This is the second of three posts on this subject
The Affordable Care Act regulates both the individual and small group health insurance markets, yet these two markets are seldom looked at side by side. While many of the regulations governing plan design and premiums are the same, the markets serve very different populations and different health insurance carriers participate.
In our last post, we examined the difference in premiums for the lowest cost silver plans on the individual and small group markets. In this post, we will investigate how competition in the individual market is related to this premium difference.
The data science team at Vericred compared the difference in premiums for the lowest cost plans on the individual and small group markets to the percentage of “one-carrier counties”— counties with only one health insurance carrier offering on-market individual plans.* The results show a moderately strong relationship between lack of competition and increased premiums on the individual market. Of the five states where individual premiums are less expensive than small group, three have no one-carrier counties. The other two, Ohio and Indiana, have approximately half one-carrier counties but have heavy involvement of Medicaid Managed Care Organizations in the individual market, which tend to have somewhat lower premiums than other carrier types. All of the states where individual premiums are the most expensive compared to the small group have either mostly or exclusively one-carrier counties.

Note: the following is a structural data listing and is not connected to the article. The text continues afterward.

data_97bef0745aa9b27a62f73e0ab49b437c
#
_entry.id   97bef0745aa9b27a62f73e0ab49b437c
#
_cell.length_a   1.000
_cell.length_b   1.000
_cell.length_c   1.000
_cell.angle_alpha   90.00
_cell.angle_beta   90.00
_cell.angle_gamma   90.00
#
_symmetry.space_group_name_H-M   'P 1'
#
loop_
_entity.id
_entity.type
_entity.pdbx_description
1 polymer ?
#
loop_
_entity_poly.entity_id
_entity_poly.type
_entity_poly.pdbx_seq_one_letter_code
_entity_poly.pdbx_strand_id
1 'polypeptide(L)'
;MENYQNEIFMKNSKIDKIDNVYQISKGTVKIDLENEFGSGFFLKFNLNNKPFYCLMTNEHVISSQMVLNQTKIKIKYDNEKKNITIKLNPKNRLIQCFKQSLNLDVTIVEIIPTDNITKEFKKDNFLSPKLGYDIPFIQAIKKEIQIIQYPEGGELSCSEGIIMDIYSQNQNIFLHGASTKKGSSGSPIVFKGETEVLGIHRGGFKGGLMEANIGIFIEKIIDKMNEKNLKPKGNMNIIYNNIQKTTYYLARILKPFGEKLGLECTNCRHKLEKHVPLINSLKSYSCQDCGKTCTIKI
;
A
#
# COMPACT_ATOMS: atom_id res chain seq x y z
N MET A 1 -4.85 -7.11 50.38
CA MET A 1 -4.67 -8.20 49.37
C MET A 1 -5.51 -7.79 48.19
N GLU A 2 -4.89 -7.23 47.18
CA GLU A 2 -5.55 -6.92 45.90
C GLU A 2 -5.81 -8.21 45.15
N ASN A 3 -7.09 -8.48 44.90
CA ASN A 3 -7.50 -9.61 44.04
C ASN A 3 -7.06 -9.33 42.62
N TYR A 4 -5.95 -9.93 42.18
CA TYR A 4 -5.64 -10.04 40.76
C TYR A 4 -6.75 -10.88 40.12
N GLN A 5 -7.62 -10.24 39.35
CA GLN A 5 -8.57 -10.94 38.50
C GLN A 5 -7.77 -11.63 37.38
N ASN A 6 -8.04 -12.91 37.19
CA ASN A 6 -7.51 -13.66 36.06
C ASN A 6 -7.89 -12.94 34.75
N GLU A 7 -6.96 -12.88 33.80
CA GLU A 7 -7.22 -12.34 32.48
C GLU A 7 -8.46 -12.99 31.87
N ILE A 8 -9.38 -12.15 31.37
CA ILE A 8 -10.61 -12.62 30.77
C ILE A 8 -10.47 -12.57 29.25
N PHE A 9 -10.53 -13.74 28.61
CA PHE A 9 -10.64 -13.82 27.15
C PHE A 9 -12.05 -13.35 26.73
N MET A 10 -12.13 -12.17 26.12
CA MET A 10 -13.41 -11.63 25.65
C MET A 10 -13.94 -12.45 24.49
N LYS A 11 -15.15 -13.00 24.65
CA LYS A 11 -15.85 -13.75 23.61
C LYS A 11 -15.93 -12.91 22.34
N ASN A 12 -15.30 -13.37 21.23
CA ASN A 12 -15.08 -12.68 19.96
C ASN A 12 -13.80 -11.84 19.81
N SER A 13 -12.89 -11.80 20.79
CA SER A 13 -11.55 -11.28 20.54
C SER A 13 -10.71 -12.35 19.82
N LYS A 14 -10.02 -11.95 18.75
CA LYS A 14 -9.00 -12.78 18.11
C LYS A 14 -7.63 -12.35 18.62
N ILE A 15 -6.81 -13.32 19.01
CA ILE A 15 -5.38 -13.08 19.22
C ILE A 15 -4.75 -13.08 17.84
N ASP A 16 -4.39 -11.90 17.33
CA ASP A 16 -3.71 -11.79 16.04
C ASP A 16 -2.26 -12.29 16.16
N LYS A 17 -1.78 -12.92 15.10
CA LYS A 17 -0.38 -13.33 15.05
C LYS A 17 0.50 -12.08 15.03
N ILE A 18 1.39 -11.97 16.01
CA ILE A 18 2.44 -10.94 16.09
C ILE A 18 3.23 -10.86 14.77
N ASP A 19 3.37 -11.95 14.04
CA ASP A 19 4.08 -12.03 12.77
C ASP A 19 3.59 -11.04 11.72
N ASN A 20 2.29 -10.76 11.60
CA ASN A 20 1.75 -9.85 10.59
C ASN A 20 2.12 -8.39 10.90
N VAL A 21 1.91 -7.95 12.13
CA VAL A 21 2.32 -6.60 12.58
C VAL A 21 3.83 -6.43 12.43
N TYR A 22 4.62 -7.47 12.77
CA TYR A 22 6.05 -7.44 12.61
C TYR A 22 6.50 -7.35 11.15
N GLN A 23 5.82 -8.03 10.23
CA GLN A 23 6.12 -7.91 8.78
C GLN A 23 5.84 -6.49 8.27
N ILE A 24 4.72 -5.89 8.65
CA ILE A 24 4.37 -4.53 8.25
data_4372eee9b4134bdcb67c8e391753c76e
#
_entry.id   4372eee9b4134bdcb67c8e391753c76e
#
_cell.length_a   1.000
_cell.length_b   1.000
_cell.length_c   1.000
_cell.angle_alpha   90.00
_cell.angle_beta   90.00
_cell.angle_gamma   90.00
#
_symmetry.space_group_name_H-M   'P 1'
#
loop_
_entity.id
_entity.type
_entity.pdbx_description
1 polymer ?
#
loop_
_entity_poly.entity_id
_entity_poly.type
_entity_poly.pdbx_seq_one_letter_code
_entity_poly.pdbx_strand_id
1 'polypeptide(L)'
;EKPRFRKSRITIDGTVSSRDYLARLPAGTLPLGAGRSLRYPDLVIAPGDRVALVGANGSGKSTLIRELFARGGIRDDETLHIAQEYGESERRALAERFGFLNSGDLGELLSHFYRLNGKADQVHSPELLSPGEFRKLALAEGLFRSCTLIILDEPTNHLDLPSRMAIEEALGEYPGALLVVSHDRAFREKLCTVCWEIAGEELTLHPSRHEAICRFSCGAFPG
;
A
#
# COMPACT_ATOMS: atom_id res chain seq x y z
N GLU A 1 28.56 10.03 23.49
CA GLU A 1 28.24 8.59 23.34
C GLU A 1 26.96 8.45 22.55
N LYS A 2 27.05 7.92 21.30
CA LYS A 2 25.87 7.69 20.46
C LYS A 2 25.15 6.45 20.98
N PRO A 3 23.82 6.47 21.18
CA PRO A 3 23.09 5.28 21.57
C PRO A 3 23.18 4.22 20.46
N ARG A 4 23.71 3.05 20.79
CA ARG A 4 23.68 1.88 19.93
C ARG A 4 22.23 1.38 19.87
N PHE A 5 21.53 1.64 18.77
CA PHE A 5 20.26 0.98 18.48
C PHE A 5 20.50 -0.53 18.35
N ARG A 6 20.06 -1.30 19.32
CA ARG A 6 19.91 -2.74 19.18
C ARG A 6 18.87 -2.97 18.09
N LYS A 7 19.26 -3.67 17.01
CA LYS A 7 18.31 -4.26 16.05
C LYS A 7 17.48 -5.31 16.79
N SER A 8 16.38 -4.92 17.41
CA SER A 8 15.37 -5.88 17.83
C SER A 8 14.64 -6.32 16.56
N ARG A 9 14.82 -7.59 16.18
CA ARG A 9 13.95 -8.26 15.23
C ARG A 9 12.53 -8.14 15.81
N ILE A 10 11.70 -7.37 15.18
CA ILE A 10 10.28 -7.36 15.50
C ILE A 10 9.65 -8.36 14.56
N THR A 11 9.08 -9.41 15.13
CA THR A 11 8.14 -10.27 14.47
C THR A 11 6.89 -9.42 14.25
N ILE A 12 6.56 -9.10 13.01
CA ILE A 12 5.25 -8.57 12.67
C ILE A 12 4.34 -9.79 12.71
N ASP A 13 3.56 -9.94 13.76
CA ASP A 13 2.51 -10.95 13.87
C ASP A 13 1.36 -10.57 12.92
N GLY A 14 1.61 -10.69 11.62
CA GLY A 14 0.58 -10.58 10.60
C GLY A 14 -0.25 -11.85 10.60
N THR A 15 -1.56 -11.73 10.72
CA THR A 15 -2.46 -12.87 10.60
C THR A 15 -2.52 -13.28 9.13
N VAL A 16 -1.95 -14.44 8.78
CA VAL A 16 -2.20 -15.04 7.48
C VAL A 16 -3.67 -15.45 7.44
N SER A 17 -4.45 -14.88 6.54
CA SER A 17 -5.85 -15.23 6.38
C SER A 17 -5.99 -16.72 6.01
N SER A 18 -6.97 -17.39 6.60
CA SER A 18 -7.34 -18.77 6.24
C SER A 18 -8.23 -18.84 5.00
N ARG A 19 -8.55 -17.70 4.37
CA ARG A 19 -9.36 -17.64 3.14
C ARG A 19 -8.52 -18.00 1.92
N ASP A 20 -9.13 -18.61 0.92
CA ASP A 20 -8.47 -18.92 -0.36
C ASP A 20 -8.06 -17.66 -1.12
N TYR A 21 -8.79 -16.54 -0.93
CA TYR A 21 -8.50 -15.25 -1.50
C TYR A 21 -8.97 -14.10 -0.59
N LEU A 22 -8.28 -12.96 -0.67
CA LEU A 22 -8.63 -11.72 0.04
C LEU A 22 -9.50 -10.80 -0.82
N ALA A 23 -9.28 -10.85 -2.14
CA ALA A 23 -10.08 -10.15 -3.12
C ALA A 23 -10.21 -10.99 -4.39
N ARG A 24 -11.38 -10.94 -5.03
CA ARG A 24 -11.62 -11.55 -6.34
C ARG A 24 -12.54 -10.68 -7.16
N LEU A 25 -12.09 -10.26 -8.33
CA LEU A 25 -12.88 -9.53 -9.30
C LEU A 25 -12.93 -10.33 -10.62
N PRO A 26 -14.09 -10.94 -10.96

* Results are similar if the median cost silver plan is used instead of the lowest cost silver plan
This is the second of three posts; in the next post, we will investigate how the premium difference between the small group and individual markets has changed over time.